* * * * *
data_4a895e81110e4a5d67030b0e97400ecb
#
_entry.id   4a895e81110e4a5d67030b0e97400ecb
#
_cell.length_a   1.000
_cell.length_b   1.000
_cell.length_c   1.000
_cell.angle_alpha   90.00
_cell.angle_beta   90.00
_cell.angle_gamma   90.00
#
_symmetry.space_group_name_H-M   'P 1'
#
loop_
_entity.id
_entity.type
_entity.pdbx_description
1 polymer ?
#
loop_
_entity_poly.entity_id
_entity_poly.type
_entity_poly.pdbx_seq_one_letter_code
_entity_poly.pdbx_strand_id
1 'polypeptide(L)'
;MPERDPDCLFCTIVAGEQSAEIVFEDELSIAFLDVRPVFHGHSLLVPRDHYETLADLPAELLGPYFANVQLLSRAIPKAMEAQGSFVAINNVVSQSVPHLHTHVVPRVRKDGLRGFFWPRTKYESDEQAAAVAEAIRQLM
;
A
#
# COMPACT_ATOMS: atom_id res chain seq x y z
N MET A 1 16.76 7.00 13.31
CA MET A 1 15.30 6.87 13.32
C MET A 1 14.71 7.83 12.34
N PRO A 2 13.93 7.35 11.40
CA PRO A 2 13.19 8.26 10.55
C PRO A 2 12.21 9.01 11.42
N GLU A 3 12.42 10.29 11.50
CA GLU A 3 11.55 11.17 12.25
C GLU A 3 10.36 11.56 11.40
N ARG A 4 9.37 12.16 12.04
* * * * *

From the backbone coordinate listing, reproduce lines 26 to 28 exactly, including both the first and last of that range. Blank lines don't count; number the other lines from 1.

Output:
;MPERDPDCLFCTIVAGEQSAEIVFEDELSIAFLDVRPVFHGHSLLVPRDHYETLADLPAELLGPYFANVQLLSRAIPKAMEAQGSFVAINNVVSQSVPHLHTHVVPRVRKDGLRGFFWPRTKYESDEQAAAVAEAIRQLM
;
A